Writers and Directors: Rachel Moriarty and Peter Murphy
Screened at the closing gala of the Irish Film Festival London, Irish-language Róise & Frank, written and directed by Rachel Moriarty and Peter Murphy, is a delightful family comedy. Róise is struggling to get over the death of her husband, Frank, after a 40-year marriage. When she’s not plodding through essential domestic routines, she spends most of her time curled up in bed with the curtains closed.
Róise is played with enormous sympathy by Brid Ní Neachtain and we delight in her transformation when an attractive stray dog appears. At first Róise tries to send it packing, but the dog seems instinctively attached to her. He nips inside her house, seating himself confidently on her husband’s armchair. He seems to want her to follow him on a walk. Curious, she finds he’s led her through fields to the couple’s secret picnic spot. Another day she finds him at Frank’s grave. Frank’s final words, she remembers, were “Our story isn’t over yet”: she becomes convinced that Frank has returned in the form of the dog. And Frank he becomes.
Part of the joy of the film is that we too believe Frank the dog is somehow Frank the husband. The dog is certainly an uncannily good actor, responding with nuance to Róise’s every mood. Soon she is bounding through the fields with him, a changed woman. She starts buying steak and sharing it with the canine Frank, who now has a place at the table. Neighbour Donncha (creepily played by Loran Cranitch) tries to ingratiate himself with Alan, Róise’s GP son, hoping he can pay court to her. Alan is discouraging, but in the end it is Frank’s fierce reaction to this slightly sinister suitor that convinces Róise to steer clear of him. Alan, meanwhile, fears his mother has become delusional.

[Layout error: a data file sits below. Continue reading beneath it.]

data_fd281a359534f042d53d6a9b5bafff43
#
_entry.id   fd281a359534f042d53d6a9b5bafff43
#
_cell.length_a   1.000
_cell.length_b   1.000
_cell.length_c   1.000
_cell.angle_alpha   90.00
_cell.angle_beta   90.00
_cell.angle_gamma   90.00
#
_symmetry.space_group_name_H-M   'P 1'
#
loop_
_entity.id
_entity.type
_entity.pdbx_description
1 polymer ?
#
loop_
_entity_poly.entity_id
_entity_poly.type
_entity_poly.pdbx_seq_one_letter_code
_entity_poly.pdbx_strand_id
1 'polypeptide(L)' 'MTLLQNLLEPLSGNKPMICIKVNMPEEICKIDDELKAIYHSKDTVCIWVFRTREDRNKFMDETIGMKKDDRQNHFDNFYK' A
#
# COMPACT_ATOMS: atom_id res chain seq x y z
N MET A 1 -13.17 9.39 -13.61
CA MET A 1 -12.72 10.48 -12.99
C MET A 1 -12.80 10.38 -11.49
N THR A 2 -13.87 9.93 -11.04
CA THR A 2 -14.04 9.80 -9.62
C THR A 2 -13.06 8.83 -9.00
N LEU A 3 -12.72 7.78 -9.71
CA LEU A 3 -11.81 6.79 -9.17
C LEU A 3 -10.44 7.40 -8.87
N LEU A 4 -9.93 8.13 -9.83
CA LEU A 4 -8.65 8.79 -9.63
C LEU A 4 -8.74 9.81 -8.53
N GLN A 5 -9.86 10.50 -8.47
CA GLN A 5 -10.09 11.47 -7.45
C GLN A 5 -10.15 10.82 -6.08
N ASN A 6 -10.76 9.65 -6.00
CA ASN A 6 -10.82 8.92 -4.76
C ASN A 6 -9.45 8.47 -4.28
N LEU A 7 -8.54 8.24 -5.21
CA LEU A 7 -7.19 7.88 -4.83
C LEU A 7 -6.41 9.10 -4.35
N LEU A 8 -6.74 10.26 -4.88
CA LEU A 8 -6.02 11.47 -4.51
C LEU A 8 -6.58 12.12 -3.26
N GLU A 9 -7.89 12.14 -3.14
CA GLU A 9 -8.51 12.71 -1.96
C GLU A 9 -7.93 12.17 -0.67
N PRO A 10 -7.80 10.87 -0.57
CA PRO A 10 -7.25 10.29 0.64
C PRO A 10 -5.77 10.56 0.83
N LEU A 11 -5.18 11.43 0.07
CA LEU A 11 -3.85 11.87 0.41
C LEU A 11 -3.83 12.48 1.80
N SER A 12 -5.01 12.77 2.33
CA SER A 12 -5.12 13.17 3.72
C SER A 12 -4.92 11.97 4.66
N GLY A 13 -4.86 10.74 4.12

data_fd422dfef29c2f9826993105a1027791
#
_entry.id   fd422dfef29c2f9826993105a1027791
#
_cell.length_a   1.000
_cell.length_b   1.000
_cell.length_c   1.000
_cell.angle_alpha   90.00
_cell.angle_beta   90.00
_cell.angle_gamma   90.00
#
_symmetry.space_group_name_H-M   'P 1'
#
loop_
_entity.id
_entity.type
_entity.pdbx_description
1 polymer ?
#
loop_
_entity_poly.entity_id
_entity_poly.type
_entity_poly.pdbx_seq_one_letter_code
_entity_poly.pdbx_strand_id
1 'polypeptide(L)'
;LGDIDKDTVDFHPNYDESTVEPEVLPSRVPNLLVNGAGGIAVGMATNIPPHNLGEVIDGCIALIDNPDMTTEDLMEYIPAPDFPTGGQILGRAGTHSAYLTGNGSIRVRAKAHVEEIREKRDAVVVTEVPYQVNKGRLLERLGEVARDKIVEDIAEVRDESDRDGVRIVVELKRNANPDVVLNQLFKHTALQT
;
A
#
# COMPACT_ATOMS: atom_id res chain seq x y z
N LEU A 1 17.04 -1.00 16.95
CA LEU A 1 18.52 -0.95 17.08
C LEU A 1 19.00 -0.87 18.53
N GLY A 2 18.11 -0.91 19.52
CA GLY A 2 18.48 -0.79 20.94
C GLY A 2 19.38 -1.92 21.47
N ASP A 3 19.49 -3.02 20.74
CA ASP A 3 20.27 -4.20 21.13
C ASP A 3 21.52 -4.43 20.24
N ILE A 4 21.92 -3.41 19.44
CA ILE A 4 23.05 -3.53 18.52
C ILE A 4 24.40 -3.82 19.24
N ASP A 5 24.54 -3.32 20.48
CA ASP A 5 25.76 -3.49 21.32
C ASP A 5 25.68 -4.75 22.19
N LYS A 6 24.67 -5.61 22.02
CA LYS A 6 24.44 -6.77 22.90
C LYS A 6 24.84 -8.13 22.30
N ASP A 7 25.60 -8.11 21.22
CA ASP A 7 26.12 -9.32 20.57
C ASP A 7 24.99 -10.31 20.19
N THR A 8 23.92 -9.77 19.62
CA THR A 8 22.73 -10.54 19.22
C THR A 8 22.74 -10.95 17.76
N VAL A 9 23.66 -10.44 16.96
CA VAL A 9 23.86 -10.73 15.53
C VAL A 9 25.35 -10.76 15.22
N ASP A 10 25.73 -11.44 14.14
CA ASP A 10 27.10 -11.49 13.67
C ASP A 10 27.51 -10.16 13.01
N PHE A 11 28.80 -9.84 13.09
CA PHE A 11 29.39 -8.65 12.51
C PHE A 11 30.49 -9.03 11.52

Frank the man was something of a hurling legend. There is a mural of him on Róise’s backwall. Small, bespectacled Mikey treats this as a shrine, practising his hurling strokes against it every day before school. Canine Frank’s appearance changes everything. He helps Mikey’s practice to the extent that Mikey, from being a bit of an outcast, is welcomed by his class and accepted into the school’s hurling team. They too become convinced that Frank is in effect coaching them.
Much of the comedy lies in people’s gradual acceptance of dog Frank as human Frank and there’s a particularly nice scene when stodgy Alan finds himself bashfully addressing the dog as his former father. The local traffic cop officiously pulls Róise over to tell her Frank must travel in the back of the car. But by the grand finale, he too has been won over, escorting the dog to the big match which, without their canine coach, Mikey’s team are in danger of losing.
There are great supporting performances by Cillian O’ Gairbhi as Alan (the scenes with his baby daughter, Emer, are particularly funny). Young Ruadhán de Faoite is tremendous as Mikey, the unexpected hurling star.
Róise & Frank screened at the Irish Film Festival 2022.